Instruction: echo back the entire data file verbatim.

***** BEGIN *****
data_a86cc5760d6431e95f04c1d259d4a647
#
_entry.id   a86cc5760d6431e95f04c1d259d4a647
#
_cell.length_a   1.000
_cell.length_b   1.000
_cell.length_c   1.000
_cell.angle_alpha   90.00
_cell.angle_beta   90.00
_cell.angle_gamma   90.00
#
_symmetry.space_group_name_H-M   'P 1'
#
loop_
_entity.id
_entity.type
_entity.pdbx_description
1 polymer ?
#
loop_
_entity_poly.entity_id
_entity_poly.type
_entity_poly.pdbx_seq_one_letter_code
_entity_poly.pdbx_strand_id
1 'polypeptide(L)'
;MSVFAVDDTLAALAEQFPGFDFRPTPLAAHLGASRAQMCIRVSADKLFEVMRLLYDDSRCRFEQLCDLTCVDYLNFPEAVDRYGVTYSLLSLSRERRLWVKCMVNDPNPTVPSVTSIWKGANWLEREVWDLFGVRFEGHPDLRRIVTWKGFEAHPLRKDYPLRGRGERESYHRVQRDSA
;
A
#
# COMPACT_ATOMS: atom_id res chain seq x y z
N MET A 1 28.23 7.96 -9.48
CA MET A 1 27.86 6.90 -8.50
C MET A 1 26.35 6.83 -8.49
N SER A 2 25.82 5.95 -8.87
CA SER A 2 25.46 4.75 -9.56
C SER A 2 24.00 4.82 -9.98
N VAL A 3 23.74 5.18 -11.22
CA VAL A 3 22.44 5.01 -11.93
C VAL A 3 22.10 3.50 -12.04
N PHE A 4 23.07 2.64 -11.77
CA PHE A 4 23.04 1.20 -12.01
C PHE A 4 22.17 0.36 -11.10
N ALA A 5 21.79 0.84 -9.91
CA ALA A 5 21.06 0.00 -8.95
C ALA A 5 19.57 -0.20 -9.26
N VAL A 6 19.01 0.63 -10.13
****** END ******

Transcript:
data_a86cc5760d6431e95f04c1d259d4a647
#
_entry.id   a86cc5760d6431e95f04c1d259d4a647
#
_cell.length_a   1.000
_cell.length_b   1.000
_cell.length_c   1.000
_cell.angle_alpha   90.00
_cell.angle_beta   90.00
_cell.angle_gamma   90.00
#
_symmetry.space_group_name_H-M   'P 1'
#
loop_
_entity.id
_entity.type
_entity.pdbx_description
1 polymer ?
#
loop_
_entity_poly.entity_id
_entity_poly.type
_entity_poly.pdbx_seq_one_letter_code
_entity_poly.pdbx_strand_id
1 'polypeptide(L)'
;MSVFAVDDTLAALAEQFPGFDFRPTPLAAHLGASRAQMCIRVSADKLFEVMRLLYDDSRCRFEQLCDLTCVDYLNFPEAVDRYGVTYSLLSLSRERRLWVKCMVNDPNPTVPSVTSIWKGANWLEREVWDLFGVRFEGHPDLRRIVTWKGFEAHPLRKDYPLRGRGERESYHRVQRDSA
;
A
#
# COMPACT_ATOMS: atom_id res chain seq x y z
N MET A 1 28.23 7.96 -9.48
CA MET A 1 27.86 6.90 -8.50
C MET A 1 26.35 6.83 -8.49
N SER A 2 25.82 5.95 -8.87
CA SER A 2 25.46 4.75 -9.56
C SER A 2 24.00 4.82 -9.98
N VAL A 3 23.74 5.18 -11.22
CA VAL A 3 22.44 5.01 -11.93
C VAL A 3 22.10 3.50 -12.04
N PHE A 4 23.07 2.64 -11.77
CA PHE A 4 23.04 1.20 -12.01
C PHE A 4 22.17 0.36 -11.10
N ALA A 5 21.79 0.84 -9.91
CA ALA A 5 21.06 0.00 -8.95
C ALA A 5 19.57 -0.20 -9.26
N VAL A 6 19.01 0.63 -10.13